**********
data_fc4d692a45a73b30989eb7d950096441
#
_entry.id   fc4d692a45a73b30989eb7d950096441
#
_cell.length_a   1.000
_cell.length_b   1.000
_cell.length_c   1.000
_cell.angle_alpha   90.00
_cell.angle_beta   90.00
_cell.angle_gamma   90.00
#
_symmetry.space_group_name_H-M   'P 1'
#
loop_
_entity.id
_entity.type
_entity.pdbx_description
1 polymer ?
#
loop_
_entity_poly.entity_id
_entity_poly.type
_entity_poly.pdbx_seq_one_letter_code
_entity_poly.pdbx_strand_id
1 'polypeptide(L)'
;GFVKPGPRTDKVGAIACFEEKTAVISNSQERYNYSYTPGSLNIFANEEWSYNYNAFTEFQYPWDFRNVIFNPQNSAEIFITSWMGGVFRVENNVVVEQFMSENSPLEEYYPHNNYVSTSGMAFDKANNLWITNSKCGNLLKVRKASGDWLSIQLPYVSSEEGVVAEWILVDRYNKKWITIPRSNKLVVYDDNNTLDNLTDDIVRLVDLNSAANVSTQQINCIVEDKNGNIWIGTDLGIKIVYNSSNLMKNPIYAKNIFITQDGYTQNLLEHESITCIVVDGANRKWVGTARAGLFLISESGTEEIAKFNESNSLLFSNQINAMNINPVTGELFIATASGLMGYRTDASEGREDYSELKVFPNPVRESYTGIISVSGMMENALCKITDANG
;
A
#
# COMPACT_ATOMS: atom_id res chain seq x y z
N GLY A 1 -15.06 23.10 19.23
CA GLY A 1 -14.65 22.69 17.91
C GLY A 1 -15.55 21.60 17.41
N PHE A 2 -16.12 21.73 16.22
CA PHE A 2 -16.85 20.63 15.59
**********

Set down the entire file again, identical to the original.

data_fc4d692a45a73b30989eb7d950096441
#
_entry.id   fc4d692a45a73b30989eb7d950096441
#
_cell.length_a   1.000
_cell.length_b   1.000
_cell.length_c   1.000
_cell.angle_alpha   90.00
_cell.angle_beta   90.00
_cell.angle_gamma   90.00
#
_symmetry.space_group_name_H-M   'P 1'
#
loop_
_entity.id
_entity.type
_entity.pdbx_description
1 polymer ?
#
loop_
_entity_poly.entity_id
_entity_poly.type
_entity_poly.pdbx_seq_one_letter_code
_entity_poly.pdbx_strand_id
1 'polypeptide(L)'
;GFVKPGPRTDKVGAIACFEEKTAVISNSQERYNYSYTPGSLNIFANEEWSYNYNAFTEFQYPWDFRNVIFNPQNSAEIFITSWMGGVFRVENNVVVEQFMSENSPLEEYYPHNNYVSTSGMAFDKANNLWITNSKCGNLLKVRKASGDWLSIQLPYVSSEEGVVAEWILVDRYNKKWITIPRSNKLVVYDDNNTLDNLTDDIVRLVDLNSAANVSTQQINCIVEDKNGNIWIGTDLGIKIVYNSSNLMKNPIYAKNIFITQDGYTQNLLEHESITCIVVDGANRKWVGTARAGLFLISESGTEEIAKFNESNSLLFSNQINAMNINPVTGELFIATASGLMGYRTDASEGREDYSELKVFPNPVRESYTGIISVSGMMENALCKITDANG
;
A
#
# COMPACT_ATOMS: atom_id res chain seq x y z
N GLY A 1 -15.06 23.10 19.23
CA GLY A 1 -14.65 22.69 17.91
C GLY A 1 -15.55 21.60 17.41
N PHE A 2 -16.12 21.73 16.22
CA PHE A 2 -16.85 20.63 15.59